36.02007-11-14235°03'N / 85°41'W35°02'N / 85°39'W2.00 Miles200 Yards092.5M0KMarion
 Brief Description: EVENT NARRATIVE: Nine injuries resulted from the EF2 rated tornado which heavily damaged the roof of the Kimball Baptist Church as well as damaging several vehicles in the church parking lot. The tornado also destroyed several modular homes between Main Street and Interstate 24. Peak wind speed was estimated at 130 mph with a path width of 200 yards. Path length was 2 miles. EPISODE NARRATIVE: High shear with moderate instability in the warm sector ahead of strong late Fall cold front. The Event was characterized by a few wind damage reports and an EF 2 tornado (Marion County) all across Southeast Tennessee.
36.21955-03-05236°00'N / 86°10'W0025K0Wilson
36.51974-04-03335°50'N / 86°26'W35°59'N / 86°13'W15.90 Miles100 Yards003K0Rutherford
37.51997-01-24435°47'N / 86°30'W35°50'N / 86°23'W6.50 Miles300 Yards0184.7M0Rutherford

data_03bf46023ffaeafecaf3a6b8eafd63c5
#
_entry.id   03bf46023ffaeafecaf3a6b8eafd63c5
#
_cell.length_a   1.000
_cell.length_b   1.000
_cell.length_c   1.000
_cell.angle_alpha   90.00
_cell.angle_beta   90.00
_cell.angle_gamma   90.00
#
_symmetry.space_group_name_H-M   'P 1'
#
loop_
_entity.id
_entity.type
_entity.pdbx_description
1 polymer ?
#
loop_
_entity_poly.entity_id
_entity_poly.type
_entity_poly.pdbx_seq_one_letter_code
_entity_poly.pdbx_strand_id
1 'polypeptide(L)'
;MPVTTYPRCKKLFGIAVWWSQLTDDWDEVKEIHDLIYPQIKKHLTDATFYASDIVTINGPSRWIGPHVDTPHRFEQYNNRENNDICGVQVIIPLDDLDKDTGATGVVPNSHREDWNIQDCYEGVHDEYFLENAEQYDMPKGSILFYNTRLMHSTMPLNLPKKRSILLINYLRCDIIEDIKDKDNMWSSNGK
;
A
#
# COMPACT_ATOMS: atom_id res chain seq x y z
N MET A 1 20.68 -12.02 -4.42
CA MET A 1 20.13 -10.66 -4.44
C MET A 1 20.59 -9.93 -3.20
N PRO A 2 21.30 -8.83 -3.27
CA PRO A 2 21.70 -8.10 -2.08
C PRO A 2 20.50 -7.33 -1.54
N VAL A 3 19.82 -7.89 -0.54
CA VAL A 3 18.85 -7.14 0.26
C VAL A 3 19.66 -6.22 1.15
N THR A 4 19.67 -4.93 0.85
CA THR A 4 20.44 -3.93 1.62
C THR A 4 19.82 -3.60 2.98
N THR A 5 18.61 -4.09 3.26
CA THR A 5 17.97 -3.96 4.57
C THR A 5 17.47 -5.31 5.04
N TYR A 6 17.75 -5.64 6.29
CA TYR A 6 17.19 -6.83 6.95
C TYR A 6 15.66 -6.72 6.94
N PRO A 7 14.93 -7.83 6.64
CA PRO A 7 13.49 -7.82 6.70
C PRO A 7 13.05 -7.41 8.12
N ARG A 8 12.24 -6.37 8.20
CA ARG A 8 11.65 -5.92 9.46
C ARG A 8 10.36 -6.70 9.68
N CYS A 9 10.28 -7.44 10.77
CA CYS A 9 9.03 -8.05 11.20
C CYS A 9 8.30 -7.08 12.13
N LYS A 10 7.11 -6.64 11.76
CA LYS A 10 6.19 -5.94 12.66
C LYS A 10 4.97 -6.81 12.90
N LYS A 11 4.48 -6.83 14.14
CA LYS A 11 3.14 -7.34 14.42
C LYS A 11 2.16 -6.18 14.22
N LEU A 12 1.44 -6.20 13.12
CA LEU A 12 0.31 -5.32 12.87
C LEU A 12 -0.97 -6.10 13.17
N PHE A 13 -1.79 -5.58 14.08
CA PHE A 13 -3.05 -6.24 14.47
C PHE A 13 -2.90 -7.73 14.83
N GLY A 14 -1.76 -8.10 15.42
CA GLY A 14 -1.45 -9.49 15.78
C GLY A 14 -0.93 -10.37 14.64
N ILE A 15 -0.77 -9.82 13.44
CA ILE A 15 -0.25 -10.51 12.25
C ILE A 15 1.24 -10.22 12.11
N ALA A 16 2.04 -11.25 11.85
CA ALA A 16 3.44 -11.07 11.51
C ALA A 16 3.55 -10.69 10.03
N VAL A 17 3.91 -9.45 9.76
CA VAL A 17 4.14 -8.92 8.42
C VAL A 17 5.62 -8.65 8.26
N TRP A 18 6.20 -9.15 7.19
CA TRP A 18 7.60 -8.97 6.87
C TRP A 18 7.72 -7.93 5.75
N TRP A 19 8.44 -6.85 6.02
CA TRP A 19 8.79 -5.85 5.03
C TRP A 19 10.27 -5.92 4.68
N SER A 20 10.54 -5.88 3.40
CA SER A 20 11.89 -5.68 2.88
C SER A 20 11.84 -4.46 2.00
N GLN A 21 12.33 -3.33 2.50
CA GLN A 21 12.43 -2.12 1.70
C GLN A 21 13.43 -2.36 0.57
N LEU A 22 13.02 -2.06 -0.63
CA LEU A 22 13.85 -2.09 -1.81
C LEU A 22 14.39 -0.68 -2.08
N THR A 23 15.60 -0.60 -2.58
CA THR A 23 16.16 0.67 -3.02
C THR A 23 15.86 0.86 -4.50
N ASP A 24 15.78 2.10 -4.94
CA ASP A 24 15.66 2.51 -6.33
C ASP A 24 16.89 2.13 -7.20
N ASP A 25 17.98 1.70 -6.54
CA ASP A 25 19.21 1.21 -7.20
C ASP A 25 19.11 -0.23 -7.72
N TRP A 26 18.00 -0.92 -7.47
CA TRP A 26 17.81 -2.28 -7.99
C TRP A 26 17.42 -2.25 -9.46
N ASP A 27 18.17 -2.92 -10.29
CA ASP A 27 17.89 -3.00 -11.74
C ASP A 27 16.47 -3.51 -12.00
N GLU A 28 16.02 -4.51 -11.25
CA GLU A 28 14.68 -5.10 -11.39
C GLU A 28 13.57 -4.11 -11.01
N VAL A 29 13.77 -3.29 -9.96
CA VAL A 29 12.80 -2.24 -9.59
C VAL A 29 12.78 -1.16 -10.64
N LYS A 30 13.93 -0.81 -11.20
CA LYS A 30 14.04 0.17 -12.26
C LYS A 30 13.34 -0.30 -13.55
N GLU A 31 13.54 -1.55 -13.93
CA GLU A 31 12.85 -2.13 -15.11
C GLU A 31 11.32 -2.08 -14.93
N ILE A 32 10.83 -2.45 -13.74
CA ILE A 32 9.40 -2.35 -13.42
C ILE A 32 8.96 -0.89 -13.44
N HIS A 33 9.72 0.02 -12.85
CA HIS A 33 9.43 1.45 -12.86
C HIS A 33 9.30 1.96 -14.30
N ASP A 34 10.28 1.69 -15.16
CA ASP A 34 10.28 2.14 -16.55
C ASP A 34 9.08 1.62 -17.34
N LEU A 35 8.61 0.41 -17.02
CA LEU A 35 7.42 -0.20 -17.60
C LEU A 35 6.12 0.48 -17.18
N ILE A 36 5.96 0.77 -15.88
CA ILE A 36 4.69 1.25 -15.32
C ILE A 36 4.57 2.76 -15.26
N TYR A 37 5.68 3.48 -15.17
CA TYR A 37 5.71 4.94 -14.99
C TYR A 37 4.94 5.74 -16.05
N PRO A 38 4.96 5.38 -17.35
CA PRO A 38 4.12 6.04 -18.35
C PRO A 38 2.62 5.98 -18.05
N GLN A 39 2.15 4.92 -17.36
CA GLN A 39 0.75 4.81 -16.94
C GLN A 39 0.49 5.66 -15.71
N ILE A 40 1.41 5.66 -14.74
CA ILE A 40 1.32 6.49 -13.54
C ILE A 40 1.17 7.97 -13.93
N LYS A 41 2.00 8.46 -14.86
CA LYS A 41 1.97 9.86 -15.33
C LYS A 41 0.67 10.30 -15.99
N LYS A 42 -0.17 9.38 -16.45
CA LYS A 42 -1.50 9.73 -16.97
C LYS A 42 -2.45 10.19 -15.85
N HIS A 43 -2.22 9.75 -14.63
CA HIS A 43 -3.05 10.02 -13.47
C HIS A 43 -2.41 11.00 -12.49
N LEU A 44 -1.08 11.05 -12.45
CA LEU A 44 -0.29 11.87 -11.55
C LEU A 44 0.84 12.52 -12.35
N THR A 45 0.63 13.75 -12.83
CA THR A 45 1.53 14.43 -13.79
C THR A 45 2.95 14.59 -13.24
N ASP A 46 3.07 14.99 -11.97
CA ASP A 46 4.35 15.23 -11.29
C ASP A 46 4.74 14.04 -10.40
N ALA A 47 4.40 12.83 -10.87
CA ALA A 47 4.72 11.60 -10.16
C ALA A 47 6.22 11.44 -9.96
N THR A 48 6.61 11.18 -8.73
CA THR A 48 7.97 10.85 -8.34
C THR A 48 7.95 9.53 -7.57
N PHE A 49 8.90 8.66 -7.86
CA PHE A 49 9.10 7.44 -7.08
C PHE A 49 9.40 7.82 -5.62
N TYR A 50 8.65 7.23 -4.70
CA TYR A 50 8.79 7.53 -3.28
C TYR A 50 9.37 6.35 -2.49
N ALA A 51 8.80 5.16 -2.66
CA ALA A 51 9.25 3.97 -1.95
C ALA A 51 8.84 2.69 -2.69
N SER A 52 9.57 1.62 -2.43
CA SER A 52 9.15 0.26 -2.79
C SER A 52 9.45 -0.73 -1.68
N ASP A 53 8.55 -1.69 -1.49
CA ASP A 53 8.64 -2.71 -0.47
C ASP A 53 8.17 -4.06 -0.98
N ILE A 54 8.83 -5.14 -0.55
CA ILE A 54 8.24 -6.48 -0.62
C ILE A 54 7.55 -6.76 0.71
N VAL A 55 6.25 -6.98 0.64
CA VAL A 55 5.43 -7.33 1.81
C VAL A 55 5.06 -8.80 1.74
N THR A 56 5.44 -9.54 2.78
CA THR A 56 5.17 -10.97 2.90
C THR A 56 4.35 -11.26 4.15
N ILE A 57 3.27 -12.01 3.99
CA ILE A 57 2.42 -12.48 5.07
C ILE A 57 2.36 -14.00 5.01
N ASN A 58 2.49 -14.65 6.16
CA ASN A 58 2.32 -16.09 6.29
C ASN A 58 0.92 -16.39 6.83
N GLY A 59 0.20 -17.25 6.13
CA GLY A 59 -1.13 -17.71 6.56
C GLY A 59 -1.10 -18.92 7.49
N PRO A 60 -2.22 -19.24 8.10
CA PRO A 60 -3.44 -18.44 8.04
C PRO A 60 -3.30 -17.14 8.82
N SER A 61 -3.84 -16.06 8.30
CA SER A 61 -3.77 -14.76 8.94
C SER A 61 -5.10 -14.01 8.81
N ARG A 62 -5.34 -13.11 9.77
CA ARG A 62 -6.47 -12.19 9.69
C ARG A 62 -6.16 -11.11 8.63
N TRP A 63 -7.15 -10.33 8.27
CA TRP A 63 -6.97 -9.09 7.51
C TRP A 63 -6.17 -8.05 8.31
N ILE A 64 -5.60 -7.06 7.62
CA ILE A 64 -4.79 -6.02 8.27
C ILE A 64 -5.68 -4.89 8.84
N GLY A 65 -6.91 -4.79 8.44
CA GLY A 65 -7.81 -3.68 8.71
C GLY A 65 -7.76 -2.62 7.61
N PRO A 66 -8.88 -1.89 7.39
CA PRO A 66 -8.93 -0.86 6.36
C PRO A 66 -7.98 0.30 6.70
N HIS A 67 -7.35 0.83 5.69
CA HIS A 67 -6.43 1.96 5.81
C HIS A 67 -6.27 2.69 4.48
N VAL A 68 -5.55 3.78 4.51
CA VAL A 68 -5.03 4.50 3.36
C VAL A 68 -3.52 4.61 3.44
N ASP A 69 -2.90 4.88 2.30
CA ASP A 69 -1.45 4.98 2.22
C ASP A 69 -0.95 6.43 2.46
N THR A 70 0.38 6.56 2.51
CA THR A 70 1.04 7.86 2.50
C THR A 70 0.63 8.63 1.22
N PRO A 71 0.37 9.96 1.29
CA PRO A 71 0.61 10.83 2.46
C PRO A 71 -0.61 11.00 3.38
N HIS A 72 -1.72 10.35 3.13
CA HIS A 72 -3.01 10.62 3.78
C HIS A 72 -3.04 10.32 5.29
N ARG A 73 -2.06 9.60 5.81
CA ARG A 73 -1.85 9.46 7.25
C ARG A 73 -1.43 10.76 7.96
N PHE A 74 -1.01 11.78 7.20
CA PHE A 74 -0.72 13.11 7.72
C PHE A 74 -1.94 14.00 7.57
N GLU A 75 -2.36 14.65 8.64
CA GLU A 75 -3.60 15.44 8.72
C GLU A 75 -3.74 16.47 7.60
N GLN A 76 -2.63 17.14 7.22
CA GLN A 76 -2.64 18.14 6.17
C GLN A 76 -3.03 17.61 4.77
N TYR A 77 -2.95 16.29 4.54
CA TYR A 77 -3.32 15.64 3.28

Brief Description: This was one of those extraordinary cases where the National Weather Service had a 41 minute lead time on a tornado warning . The F4 tornado struck the Southridge Subdivision, near Barfield, TN, at 503 PM. The tornado caused 18 injuries and 4.7 million dollars in property damages. One person had to be hospitalized overnight. The last time an F4 tornado struck Middle Tennessee was on May 18, 1995. The path length of the tornado was 6.5 miles with its intensity reaching F4 and its maximum width of 300 yards. 44 homes were destroyed and 47 other homes were damaged in the Barfield area. There was also damage to a Middle School, Food Lion Supermarket and to the Chalet Apartments. The tornado first touched down on Yeargan Road, about 6 miles southwest of Murfreesboro, with an intensity of F1 and path width of 100 yards. At this location, a sheet metal roof was peeled back off a barn and a couple of trees were broken off. Also close by, a trailer was lifted off its foundation and overturned. Several trees were uprooted in the area. The tornado proceeded northeast and increased to F2 intensity with a width of 300 yards. As it struck the community of Barfield, an entire roof was lifted off a house, several homes were partially destroyed, and a barn was totally destroyed. The tornado crossed the West Fork of the Stones River and struck the Southridge Subdivision. At this time the tornado increased to a maximum intensity of F4 with its width remaining at 300 yards. About half a dozen homes were totally destroyed. The tornado then struck a large apartment complex just west of U.S. Hwy 231 on the south side of Murfreesboro. The tornado produced some structural damage and extensive roof damage as it weakened to F1 intensity and its width decreased to 150 yards. The tornado then crossed U.S. Hwy 231 and the Indian Wells Golf Course. Large trees were uprooted and structural damage occurred to several businesses as it approached I-24. The tornado continued moving to the northeast across I-24 snapping and uprooting trees as it narrowed to 50 yards wide. On the southeast side of Murfreesboro near the intersection of Elam Road and U.S. Hwy 41, and near Brandyville Road and East Rutherford Boulevard, the tornado uprooted numerous trees and damaged the roofs of several homes. It was at this point the track of the tornado ended as it lifted back into the clouds. Newspaper accounts told stories of people going to a basement, or an interior room of a house such as a bathroom or closet for safety. The low casualties from this tornado indicated all the preparedness activities of the National Weather Service for many years certainly paid off.